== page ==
So, since (just about) the whole thing is carried out by private corporations, I fail to see how it could be interpreted as the Government owning anything.




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    2. Just to point out, the content of that Monty Python sketch indicates that (like real Britain), they’re operating under an Opt-In system.

      Indicating, of course, that the chance of murder-for-organs is not different between the opt-in donor model and the opt-out model. Which, I guess (you haven’t given me much to work with here), would indicate that your stance is to oppose postmortem organ donation entirely, due to the perceived risk of murder-for-organs*.

      More importantly, we mock the hoplophobes for their refusal to make reasoned arguments on the matter of gun control. Why are you refusing to make a reasoned argument on this matter? Is it because you don’t have one to make?

      *There are numerous countries with Opt-Out or Automatic donor registries. If the implementation of those types of donor registries lead to murder-for-organs, I’m sure you can find some evidence of a relationship.
      China doesn’t count. Their (likely forcible) use of the organs of executed criminals is a whole different subject.




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    3. In what way is the issue of Constitutional carry relevant to a discussion of organ donor registries?

      Do you support the transplantation of organs from corpses to critically ill patients in order to save the lives of those patients?




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      1. You do not see the correlation? Except in a few states, our freedom to carry arms is subjected to the Government’s regulations. In order to carry a gun, we must “opt out” from the Government laws that preclude carry unless we follow certain rules that give us a temporary “right” to carry.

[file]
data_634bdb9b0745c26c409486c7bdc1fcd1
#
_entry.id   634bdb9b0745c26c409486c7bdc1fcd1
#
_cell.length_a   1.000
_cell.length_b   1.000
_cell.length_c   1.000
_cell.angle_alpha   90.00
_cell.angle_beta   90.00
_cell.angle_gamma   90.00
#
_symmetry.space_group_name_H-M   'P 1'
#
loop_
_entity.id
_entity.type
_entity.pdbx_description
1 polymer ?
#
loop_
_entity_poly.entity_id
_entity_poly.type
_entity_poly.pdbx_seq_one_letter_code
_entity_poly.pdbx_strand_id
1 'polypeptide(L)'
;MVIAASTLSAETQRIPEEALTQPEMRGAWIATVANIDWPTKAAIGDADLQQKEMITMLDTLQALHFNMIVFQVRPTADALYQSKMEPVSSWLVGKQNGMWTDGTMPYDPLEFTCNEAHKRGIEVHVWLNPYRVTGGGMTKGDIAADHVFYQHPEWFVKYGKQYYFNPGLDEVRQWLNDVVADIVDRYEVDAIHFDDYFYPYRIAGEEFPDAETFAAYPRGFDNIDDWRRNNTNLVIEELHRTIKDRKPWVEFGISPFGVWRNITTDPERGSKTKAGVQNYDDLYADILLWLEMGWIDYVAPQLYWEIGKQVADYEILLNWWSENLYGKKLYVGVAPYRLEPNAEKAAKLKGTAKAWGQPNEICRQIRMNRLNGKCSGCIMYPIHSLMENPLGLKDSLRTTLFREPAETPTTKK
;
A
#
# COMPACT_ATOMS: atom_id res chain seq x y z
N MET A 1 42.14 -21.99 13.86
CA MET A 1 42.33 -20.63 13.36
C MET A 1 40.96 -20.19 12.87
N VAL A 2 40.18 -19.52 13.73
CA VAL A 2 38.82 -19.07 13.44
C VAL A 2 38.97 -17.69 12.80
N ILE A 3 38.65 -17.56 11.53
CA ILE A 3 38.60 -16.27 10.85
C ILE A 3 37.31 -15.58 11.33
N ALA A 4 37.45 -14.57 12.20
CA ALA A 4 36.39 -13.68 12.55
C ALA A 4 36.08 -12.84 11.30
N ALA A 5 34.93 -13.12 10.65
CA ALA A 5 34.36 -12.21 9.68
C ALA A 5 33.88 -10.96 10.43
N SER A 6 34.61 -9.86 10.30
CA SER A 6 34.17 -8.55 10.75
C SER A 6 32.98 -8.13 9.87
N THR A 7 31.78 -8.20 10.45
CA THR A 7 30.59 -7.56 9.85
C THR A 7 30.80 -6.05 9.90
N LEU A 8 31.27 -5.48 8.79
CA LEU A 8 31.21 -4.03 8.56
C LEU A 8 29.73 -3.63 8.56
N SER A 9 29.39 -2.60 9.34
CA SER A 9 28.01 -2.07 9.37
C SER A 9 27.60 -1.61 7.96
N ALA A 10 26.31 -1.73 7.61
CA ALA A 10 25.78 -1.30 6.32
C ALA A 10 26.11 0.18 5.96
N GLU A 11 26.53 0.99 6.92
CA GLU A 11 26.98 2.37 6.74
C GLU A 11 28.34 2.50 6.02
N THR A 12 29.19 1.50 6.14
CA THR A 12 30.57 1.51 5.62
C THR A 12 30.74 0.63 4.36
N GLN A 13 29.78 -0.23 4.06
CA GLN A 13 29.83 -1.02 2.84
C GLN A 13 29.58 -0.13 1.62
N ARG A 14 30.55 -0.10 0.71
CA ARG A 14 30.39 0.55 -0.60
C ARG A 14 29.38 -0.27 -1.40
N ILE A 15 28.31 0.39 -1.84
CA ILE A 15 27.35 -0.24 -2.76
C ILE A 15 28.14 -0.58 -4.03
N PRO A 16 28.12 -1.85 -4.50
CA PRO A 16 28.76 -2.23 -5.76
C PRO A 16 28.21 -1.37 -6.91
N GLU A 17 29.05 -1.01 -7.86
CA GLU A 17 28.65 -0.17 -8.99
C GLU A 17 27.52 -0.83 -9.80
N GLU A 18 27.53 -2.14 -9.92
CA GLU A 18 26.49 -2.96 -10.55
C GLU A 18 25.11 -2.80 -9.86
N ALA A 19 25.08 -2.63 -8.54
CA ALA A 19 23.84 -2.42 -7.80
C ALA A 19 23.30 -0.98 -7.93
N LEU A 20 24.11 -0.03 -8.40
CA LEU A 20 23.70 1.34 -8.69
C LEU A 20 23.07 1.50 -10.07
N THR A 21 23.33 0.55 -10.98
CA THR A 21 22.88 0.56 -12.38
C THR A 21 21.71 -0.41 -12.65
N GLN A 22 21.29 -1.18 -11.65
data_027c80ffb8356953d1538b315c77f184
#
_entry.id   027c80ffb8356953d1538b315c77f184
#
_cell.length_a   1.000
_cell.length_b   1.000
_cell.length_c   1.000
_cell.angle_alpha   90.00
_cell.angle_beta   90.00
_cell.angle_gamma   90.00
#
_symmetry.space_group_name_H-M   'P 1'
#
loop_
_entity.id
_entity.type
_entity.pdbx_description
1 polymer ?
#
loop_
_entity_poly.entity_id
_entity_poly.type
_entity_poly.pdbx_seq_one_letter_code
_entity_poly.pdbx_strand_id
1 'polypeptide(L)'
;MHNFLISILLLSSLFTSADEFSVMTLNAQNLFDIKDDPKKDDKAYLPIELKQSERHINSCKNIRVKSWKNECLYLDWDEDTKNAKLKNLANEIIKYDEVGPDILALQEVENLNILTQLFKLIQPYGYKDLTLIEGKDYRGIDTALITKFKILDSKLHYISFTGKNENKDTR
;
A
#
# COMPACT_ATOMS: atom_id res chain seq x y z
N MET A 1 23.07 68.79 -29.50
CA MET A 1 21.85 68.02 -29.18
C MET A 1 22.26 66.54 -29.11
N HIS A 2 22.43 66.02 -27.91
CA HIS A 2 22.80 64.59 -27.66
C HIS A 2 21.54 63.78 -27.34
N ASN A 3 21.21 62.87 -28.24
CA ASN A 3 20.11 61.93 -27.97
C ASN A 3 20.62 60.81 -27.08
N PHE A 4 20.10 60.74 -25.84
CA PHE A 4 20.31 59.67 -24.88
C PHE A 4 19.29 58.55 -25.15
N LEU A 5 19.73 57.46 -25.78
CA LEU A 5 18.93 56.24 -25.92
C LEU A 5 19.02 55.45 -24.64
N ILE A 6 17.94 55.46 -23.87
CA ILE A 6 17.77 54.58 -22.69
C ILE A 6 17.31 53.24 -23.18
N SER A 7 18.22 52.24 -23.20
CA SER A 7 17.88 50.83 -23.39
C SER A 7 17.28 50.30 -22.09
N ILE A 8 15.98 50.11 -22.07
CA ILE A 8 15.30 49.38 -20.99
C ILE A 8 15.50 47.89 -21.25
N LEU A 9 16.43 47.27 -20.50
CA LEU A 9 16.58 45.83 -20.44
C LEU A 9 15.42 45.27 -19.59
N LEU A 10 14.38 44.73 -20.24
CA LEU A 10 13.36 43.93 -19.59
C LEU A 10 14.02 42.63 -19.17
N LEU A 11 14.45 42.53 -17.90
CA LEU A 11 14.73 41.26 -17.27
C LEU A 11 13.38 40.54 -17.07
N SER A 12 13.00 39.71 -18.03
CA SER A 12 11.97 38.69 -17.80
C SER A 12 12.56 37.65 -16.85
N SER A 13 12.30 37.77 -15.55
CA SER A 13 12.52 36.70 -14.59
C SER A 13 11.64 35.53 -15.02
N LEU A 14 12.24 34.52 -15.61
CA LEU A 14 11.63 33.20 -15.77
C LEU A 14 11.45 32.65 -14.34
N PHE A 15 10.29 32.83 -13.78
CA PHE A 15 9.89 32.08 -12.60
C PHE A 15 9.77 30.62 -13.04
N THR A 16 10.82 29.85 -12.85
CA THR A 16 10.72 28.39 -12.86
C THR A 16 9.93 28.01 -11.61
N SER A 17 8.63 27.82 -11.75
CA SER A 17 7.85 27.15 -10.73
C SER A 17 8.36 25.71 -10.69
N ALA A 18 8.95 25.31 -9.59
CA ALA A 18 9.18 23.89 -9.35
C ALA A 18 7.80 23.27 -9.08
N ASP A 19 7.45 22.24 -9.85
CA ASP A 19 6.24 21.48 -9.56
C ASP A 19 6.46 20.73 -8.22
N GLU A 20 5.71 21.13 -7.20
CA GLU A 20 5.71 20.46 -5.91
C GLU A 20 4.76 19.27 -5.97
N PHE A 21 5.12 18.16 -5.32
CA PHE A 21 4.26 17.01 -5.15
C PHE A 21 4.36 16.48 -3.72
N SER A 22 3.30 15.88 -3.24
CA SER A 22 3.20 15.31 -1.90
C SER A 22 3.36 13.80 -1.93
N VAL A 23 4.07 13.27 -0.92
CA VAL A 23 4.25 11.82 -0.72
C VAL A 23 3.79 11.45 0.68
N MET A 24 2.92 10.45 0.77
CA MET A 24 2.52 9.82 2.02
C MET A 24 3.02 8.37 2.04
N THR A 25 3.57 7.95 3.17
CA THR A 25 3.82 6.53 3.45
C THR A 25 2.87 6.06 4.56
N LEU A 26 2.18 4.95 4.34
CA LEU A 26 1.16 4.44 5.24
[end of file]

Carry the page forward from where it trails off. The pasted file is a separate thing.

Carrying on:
Now, that a Government decrees that unless you opt out, your body and its internal organs are the property of the state after your demise is pretty much a colossal invasion of privacy. The default should be that the Government has NO business on saying how my organs should be disposed off and not the other way around.




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    4. At what point in the process carried out entirely by private entities does the government assert ownership over anything?

      Changing the donor registry from opt-in to opt-out allows those who do not want to have their organs harvested to clearly indicate their preference in a manner easily and quickly accessible by physicians at a time when there’s not much time to spare. In fact, an Opt-Out registry reduces the likelihood of your organs being harvested against your wishes (as your family cannot consent in your absence when you’ve positively opted out).

      Again, a better solution would be an enforced choice (you can choose whatever donor status you want, with no presumption, but you can’t avoid choosing).

      Everyone has a right to decide how they want their corpses to be disposed of, it does not follow that they should be able to avoid confronting such a choice. Especially when their avoidance costs thousands of lives every year.

      What “opt-out” provisions are you talking about in Gun Control laws?

      Comparing a requirement that you *say something* if you don’t want your corpse to be used to save lives to the onerous requirements impinging on our rights to carry is ridiculous. And that’s all a properly maintained donor registry requires.
      In AZ, opting-in is a box you check when getting your driver’s license. What changes if the box is pre-checked, or you’re forced to choose yes or no?

      Again, the primary reason people don’t donate their organs after death is that it takes effort. People with objections to donation are able to opt out with little effort (and prevent postmortem misunderstandings by their family), people who don’t care enough to put in the effort are able to donate, and the people who want to donate don’t have to make any effort. The lot of all 3 groups is improved.

      Finally, if you’re claiming that an opt-out registry (you can opt out at any time, your family can opt out at any time, you’re most likely going to die in ways that render your organs useless for transplantation) represents the government seizing your corpse, you’re better off arguing a violation of the 4th Amendment’s protection against unwarranted seizure. But again, there aren’t any government actors in the transplantation process, so…